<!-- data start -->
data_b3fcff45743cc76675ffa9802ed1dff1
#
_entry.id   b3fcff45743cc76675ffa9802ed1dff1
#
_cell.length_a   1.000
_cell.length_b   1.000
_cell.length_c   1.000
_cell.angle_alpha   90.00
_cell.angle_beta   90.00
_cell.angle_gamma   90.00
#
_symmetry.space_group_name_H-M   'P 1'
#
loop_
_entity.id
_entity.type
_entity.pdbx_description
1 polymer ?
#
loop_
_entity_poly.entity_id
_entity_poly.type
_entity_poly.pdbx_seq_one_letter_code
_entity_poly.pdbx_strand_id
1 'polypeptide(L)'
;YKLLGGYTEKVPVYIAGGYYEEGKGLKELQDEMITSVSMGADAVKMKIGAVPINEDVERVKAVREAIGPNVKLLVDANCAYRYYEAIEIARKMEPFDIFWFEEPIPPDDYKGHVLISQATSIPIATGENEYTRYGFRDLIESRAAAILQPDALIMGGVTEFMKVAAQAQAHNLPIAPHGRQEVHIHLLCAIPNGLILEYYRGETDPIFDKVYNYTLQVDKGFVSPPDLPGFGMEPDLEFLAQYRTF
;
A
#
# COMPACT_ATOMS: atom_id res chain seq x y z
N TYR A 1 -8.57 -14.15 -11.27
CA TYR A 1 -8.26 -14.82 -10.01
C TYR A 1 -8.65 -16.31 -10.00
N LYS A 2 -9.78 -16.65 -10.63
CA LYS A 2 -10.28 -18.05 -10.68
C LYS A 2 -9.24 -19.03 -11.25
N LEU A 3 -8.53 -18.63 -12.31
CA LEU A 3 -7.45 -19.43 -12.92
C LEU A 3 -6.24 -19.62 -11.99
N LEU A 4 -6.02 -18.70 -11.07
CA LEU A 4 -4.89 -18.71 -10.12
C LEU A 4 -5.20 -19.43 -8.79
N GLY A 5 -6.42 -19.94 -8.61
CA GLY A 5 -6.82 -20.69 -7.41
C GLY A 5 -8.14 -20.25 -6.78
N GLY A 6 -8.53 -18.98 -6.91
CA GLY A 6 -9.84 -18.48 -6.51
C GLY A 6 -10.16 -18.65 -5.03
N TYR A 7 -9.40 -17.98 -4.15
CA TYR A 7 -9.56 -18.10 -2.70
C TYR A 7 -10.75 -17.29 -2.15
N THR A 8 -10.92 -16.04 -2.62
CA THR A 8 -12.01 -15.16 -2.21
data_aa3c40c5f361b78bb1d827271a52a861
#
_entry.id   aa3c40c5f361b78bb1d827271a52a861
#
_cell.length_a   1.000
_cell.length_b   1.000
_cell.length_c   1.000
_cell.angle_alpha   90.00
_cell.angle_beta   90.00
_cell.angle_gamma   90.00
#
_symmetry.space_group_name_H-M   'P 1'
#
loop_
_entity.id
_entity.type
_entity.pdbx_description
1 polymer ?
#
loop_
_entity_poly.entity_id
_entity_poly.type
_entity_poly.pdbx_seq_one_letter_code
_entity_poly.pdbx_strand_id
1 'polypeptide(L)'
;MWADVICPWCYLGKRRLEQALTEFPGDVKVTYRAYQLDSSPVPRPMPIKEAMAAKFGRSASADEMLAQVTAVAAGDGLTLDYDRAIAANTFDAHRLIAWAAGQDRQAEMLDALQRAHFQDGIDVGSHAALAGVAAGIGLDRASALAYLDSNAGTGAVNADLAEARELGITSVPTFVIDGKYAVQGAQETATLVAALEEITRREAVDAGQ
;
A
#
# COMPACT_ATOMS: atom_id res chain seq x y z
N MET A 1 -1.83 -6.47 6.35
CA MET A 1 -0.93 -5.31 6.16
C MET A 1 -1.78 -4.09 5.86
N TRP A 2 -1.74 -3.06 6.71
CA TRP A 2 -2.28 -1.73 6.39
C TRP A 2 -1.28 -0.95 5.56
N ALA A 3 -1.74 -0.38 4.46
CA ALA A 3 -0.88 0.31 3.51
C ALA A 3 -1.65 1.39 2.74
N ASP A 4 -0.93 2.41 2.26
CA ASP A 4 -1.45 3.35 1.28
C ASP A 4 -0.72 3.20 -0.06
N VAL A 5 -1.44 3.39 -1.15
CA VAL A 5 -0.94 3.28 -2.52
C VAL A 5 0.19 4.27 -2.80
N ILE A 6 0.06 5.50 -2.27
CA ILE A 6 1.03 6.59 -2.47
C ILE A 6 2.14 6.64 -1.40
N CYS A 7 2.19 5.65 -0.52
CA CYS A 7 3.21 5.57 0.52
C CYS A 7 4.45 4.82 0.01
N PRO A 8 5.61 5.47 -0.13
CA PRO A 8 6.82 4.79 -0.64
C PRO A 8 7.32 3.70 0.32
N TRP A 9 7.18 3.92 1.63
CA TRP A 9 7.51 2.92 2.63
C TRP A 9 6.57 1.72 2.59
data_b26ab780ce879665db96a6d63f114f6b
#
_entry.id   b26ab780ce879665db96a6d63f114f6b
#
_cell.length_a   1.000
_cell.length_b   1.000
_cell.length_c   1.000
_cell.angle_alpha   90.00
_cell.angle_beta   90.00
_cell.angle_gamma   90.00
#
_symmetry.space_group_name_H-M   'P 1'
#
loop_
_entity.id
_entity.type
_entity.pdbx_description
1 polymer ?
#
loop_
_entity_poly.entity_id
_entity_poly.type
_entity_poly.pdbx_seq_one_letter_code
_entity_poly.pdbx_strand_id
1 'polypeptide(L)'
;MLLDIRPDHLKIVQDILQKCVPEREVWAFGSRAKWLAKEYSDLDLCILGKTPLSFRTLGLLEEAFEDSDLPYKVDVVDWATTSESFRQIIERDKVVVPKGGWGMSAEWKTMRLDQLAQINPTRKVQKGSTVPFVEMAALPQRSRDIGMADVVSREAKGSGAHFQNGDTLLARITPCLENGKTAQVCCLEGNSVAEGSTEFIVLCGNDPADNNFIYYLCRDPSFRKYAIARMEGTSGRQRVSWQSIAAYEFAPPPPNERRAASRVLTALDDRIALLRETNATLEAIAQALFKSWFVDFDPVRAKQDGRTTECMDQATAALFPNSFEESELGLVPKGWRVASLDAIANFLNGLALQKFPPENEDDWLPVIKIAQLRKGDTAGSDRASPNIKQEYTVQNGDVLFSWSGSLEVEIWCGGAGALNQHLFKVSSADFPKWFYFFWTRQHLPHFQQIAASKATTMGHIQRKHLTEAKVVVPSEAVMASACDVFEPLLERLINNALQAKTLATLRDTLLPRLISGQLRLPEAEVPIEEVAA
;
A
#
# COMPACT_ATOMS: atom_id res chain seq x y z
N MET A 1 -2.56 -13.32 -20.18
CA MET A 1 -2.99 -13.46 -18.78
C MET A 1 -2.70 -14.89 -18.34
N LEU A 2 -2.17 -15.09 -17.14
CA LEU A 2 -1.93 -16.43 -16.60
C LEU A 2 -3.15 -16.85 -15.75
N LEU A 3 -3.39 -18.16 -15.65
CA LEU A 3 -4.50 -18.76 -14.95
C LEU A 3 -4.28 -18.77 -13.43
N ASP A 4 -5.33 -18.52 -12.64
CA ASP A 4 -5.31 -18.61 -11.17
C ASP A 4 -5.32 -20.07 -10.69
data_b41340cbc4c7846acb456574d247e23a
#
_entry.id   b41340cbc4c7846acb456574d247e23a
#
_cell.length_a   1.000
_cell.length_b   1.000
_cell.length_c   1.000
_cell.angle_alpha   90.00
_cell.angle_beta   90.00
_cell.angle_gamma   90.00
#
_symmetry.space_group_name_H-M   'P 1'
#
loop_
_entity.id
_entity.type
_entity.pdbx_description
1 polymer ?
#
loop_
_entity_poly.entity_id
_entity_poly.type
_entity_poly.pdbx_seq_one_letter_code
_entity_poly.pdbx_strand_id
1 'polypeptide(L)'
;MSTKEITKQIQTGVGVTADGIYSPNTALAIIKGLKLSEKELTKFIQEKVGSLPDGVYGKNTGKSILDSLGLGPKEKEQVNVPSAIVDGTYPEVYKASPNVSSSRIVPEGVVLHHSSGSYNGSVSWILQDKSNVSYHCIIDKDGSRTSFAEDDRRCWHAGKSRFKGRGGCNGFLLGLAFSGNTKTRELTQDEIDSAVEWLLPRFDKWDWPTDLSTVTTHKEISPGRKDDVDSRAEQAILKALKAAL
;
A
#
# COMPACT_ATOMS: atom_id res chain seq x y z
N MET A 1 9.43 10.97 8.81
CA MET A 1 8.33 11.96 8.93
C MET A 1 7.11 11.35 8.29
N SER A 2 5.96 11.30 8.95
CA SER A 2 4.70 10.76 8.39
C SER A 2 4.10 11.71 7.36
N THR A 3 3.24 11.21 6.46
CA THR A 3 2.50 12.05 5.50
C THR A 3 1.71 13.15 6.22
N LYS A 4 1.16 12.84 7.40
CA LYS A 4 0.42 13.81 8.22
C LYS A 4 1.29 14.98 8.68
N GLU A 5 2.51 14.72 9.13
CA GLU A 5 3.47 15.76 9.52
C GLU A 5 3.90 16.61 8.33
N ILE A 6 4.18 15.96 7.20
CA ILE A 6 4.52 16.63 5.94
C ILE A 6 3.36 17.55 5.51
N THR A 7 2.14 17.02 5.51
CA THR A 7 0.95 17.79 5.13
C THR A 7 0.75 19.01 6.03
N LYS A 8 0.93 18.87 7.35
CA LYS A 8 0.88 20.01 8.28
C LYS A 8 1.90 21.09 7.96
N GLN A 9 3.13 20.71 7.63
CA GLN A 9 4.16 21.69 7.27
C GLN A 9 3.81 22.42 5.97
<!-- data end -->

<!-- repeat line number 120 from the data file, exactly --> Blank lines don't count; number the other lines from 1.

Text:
_cell.angle_gamma   90.00